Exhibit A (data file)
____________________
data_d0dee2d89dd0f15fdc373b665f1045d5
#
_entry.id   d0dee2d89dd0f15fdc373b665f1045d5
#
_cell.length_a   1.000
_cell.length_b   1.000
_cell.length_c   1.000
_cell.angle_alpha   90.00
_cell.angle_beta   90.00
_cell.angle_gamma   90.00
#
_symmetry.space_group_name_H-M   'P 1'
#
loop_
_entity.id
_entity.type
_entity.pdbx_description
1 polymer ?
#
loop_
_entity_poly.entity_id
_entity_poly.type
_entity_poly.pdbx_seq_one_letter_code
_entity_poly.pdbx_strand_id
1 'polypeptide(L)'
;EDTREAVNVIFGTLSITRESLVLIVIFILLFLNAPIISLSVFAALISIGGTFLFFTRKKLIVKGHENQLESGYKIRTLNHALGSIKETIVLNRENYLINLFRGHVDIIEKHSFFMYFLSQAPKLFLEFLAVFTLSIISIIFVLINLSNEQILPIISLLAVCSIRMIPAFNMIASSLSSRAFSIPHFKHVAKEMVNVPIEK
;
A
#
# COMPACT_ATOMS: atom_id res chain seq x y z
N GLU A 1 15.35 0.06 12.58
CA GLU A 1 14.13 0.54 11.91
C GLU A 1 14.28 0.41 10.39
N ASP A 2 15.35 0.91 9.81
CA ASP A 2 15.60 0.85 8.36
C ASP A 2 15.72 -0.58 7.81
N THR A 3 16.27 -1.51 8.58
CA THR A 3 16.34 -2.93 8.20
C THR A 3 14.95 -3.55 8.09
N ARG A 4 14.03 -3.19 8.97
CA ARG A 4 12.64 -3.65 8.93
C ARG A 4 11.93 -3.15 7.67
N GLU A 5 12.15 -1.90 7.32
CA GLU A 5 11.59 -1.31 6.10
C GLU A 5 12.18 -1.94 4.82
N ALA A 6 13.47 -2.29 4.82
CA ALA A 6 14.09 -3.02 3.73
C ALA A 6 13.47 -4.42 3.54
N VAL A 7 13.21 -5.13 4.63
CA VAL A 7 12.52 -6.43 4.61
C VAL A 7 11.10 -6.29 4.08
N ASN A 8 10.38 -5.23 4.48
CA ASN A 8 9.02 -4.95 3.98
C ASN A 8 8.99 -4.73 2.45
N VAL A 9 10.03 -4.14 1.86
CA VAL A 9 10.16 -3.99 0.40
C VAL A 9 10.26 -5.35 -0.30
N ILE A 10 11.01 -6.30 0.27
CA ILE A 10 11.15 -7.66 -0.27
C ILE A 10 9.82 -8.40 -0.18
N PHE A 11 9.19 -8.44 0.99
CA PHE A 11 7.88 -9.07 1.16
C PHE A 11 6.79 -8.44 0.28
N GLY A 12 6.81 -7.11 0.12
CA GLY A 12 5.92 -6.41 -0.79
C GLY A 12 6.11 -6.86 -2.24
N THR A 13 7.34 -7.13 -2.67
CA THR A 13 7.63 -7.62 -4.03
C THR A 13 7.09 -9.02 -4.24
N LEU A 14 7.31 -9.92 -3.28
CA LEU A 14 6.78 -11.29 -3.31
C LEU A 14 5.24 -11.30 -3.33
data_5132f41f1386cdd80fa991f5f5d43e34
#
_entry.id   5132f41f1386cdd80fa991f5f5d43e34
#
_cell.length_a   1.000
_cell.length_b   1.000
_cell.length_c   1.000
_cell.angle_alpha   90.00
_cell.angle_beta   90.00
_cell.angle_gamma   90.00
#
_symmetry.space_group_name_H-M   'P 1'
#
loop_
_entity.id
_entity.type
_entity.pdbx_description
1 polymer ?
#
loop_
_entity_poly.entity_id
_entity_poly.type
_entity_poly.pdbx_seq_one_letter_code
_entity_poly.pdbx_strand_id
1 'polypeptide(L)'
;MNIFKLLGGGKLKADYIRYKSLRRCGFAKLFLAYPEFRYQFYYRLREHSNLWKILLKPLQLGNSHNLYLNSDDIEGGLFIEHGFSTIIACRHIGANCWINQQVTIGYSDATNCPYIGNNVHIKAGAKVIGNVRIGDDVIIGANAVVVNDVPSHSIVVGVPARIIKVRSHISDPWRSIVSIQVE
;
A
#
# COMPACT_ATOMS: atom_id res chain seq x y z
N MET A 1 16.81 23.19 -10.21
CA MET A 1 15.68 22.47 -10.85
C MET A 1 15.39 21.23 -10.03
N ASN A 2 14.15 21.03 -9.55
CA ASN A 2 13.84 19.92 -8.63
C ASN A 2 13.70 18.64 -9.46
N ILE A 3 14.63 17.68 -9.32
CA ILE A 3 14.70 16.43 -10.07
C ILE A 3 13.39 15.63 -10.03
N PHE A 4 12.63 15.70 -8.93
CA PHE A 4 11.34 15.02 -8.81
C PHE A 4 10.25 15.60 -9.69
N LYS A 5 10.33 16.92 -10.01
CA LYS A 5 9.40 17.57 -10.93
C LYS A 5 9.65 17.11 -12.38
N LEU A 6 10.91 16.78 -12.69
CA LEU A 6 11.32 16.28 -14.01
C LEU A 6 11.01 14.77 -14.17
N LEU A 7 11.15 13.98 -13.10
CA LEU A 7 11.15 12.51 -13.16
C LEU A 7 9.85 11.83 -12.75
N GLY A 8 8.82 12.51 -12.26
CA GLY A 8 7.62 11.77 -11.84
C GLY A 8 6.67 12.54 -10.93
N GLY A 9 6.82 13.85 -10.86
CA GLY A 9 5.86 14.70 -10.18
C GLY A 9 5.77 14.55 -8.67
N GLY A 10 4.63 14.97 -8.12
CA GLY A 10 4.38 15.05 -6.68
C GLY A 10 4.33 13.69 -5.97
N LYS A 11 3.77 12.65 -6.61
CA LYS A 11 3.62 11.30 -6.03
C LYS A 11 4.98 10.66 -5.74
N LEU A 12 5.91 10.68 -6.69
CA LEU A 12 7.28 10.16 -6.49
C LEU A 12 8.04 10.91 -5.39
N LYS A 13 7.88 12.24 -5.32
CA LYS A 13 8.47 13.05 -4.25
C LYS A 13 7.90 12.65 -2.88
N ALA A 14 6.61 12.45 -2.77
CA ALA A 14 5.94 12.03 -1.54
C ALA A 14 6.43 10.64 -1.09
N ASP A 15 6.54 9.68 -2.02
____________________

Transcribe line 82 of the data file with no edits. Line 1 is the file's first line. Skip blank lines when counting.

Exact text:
_cell.angle_gamma   90.00